Some people have had a rash with redness, warmth, and tingling after drinking alcohol while taking this medicine. The rash usually happens 30 to 45 minutes after drinking alcohol, and goes away within 30 to 60 minutes. Talk with your doctor before you drink alcohol with acetohydroxamic acid.
Is it safe during pregnancy or breastfeeding?
There are no adequate studies in women for determining risk when using acetohydroxamic acid during pregnancy or while breastfeeding. Please always consult with your doctor to weigh the potential benefits and risks before taking acetohydroxamic acid. Acetohydroxamic acid is pregnancy risk category X, according to the US Food and Drug Administration (FDA).
FDA pregnancy risk category reference below:
- A=No risk
- B=No risk in some studies
- C=There may be some risk
- D=Positive evidence of risk
What side effects can occur from acetohydroxamic acid?
Tell your doctor or get medical help right away if you have any of the following signs or symptoms that may be related to a very bad side effect:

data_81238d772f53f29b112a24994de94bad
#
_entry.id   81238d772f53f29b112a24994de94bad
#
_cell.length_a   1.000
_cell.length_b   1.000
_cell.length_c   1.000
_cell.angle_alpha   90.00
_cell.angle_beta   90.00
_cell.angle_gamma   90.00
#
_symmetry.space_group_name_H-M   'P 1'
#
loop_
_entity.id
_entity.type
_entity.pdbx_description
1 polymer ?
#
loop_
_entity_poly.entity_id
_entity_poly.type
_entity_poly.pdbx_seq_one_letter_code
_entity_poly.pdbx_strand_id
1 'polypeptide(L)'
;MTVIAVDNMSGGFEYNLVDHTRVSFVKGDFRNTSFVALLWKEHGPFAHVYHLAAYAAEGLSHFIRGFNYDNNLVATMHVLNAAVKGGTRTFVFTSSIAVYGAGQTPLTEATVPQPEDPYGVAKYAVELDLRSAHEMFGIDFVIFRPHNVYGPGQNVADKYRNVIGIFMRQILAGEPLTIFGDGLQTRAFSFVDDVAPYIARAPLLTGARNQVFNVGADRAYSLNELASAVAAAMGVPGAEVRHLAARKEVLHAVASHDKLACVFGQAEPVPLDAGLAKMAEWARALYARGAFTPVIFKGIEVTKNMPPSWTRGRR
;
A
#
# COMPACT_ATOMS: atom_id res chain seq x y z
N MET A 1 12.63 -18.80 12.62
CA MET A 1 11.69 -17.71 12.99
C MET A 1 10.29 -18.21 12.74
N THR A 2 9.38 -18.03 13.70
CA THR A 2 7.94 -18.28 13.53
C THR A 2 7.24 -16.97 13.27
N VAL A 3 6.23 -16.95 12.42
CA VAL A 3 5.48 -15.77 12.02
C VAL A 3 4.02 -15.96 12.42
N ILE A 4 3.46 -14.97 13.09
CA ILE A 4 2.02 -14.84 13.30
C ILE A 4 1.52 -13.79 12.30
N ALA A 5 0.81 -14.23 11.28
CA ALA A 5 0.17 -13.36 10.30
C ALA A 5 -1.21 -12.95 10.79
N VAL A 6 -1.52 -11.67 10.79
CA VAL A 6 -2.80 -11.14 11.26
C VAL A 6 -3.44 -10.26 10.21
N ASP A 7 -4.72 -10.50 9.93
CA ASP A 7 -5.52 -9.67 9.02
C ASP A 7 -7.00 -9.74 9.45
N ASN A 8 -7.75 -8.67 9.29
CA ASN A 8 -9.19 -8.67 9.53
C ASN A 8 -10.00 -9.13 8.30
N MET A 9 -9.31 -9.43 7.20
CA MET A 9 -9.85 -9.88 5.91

- Signs of an allergic reaction, like rash; hives; itching; red, swollen, blistered, or peeling skin with or without fever; wheezing; tightness in the chest or throat; trouble breathing or talking; unusual hoarseness; or swelling of the mouth, face, lips, tongue, or throat
- Chest pain or pressure
- Swelling, warmth, numbness, change of color, or pain in a leg or arm
- A heartbeat that does not feel normal
- Dark urine or yellow skin or eyes
- Feeling very tired or weak
- Very upset stomach or throwing up
- Low mood (depression)
- Feeling nervous and excitable
- Feeling tired or weak
- Upset stomach or throwing up
- Not hungry
- Hair loss
Not everyone experiences these side effects. There may be some side effects not listed above. If you have any concerns about a side-effect, please consult your doctor or pharmacist.
What drugs may interact with acetohydroxamic acid?
Acetohydroxamic acid may interact with other drugs that you are currently taking, which can change how your drug works or increase your risk for serious side effects. To avoid any potential drug interactions, you should keep a list of all the drugs you are using (including prescription drugs, nonprescription drugs, and herbal products) and share it with your doctor and pharmacist. For your safety, do not start, stop, or change the dosage of any drugs without your doctor’s approval.
Does food or alcohol interact with acetohydroxamic acid?
Acetohydroxamic acid may interact with food or alcohol by altering the way the drug works or increase the risk for serious side effects. Please discuss with your doctor or pharmacist any potential food or alcohol interactions before using this drug.